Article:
[R-sig-ME] Fwd: same old question - lme4 and p-values
Kevin E. Thorpe
kevin.thorpe at utoronto.ca
Tue Apr 15 14:53:45 CEST 2008
Thanks for this pointer Ben. Too bad the wiki is still down. :-(
I was able to retrieve a cached page from a Google search.
I think (hope) this will do the trick.
One more question. Would there be an "official" citation to
this information appropriate as a reference in the manuscript?
Ben Bolker wrote:
> Also note that in the long thread on the R wiki
> (wiki.r-project.org, search for "bates mixed" or some such --
> I can't get through to it right now) DB suggests an
> test for a composite hypothesis a_1=a_2=...=a_n=0
> along with R code to do it ...
> Andrew Robinson wrote:
>> On Sat, Apr 12, 2008 at 02:02:09PM +0200, Reinhold Kliegl wrote:
>>> On Fri, Apr 11, 2008 at 3:10 PM, Kevin E. Thorpe
>>> <kevin.thorpe at utoronto.ca> wrote:
>>>> This has been a very interesting thread. However, I'm still
>>>> wrestling with what to do for a fixed-effect that has more than
>>>> one degree of freedom.
>>>> In the data I'm analyzing, I have three groups to compare.
>>>> So, I can get CIs for the two parameters, but that is a bit
>>>> problematic for assessing an overall difference.
>>>> Is it valid to do the following? Estimate the parameters using both
>>>> ML and REML. If the estimates show good agreement, is that sufficient
>>>> evidence to conclude the ML procedure is converging and that I can
>>>> use a likelihood ratio test for the fixed effect?
>>> I assume you refer to using anova(fm1, fm2) with fm1 fitting the model
>>> without the fixed effect. This a comparison of nested models, so a
>>> likelihood ratio test can be defined for ML fits only. Note, however,
>>> that Pinheiro & Bates (2000, p. 87, 2.4.2) "do not recommend using
>>> such tests"; "not" is set in bold face. They show that such tests tend
>>> to be anti-conservative, especially if the number of parameters
>>> removed is large relative to the number of observations. Assuming you
>>> have a decent number of total observations, you may be fine.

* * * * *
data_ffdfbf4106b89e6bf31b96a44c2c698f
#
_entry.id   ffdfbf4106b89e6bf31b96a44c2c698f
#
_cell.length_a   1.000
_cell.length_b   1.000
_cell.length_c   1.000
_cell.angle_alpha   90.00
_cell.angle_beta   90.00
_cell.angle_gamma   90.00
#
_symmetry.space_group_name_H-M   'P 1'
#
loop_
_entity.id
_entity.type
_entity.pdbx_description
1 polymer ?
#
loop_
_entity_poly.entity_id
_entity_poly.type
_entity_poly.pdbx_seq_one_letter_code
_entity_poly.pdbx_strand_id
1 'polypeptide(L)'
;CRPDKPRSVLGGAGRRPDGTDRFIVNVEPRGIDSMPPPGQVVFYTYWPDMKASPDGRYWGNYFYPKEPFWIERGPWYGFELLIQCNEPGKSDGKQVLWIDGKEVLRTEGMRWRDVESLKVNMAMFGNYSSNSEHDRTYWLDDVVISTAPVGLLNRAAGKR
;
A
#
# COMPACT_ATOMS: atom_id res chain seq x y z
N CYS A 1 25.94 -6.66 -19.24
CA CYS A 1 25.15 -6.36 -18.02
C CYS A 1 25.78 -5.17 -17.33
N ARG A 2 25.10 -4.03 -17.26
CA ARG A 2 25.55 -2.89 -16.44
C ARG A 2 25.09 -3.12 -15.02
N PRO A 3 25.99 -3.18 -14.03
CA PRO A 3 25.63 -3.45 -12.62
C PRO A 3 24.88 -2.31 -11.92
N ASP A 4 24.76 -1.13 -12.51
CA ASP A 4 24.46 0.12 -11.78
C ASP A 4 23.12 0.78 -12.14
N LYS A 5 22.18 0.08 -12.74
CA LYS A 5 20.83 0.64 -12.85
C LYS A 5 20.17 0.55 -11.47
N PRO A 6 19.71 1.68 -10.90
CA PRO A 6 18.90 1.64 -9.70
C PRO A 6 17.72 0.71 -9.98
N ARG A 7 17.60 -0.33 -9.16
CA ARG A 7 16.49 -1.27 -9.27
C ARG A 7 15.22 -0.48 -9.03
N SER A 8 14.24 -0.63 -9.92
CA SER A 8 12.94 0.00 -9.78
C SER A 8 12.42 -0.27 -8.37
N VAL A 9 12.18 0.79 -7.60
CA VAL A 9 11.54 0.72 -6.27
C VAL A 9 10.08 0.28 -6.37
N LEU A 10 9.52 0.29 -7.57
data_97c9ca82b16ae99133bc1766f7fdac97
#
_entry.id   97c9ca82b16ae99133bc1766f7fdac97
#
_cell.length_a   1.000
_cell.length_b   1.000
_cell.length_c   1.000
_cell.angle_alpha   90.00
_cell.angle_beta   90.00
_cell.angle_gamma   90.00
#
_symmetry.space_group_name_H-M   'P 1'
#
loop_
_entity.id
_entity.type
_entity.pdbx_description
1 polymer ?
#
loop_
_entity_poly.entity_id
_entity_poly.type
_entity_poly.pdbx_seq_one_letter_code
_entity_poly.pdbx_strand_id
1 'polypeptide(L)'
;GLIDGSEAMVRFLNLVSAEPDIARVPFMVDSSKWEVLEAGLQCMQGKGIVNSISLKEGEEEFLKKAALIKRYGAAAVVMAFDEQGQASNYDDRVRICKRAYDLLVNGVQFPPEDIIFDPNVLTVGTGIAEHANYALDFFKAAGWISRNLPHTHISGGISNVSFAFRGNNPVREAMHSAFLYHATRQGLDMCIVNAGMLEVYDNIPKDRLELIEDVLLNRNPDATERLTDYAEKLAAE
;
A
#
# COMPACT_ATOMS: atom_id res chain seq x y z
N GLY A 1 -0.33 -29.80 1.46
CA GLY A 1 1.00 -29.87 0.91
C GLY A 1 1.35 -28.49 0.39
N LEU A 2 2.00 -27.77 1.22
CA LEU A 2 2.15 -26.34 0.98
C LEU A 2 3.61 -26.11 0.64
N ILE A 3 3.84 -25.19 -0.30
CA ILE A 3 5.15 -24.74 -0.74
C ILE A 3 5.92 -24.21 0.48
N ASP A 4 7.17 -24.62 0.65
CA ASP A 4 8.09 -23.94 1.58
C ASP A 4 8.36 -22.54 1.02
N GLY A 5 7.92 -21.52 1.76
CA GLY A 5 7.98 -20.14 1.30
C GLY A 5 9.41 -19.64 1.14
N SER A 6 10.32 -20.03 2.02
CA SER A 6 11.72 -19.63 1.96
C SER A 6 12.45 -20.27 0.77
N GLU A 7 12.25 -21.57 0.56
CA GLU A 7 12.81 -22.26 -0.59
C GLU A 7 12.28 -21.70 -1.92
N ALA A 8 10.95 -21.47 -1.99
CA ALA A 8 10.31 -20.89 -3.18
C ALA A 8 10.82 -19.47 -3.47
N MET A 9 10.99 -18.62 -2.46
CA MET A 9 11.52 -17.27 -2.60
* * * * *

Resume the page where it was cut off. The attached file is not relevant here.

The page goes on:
>>> Alternatively, you may want to run a simulation for your situation;
>>> you will also find R-code examples in the P&B section.
>> I agree with Reinhold's position, here. I also note in passing that
>> Doug uses this strategy to test the fixed effects in the cake data
>> (see ?cake). Doug, does the cake data analysis represent a softening
>> on your position or a place-filler?
>>> My first reaction to your email was: Why is he only interested in the
>>> overall effect of a fixed factor and not in specific comparisons
>>> between its levels? After Andrew's comment to an earlier post, I
>>> understand that there are such situations where you just want to
>>> control for an aspect of the design that is not in the focus of your
>>> theoretical concerns (e.g., in ecology you may have three sites that
>>> could be characterized as levels of a fixed factor or as a sample from
>>> a random factor). Perhaps your fixed factor may also be better
>>> conceptualized as a random factor. In a way, you just want to control
>>> for the variance contributed by this factor. If this applies to your
>>> data, then you may be better off to specify your fixed factor as a
>>> random factor. Then, your anova(fm1, fm2) compares nested models that
>>> differ only in the random-effects part. In this case the likelihood
>>> ratio test can be used with models fit by REML. These tests tend to be
>>> conservative (Pinheiro & Bates, 2000, p. 2.4.1; following up on Stram
>>> & Lee, 1994). So if your ANOVA statistic is significant, you are on
>>> the save side; if not, you do not know. Also keep in mind, that random
>>> effects with few units may generate problems for model convergence.
>> That's an interesting idea, even if the interpretation is intended to
>> be a fixed factor. It might work to a certain order of approximation,
>> but I'm not clear how the math would play out. Some simulations might
>> provide a measure of comfort in individual situations.
>> Best wishes,
Kevin E. Thorpe
Biostatistician/Trialist, Knowledge Translation Program
Assistant Professor, Department of Public Health Sciences
Faculty of Medicine, University of Toronto
email: kevin.thorpe at utoronto.ca Tel: 416.864.5776 Fax: 416.864.6057
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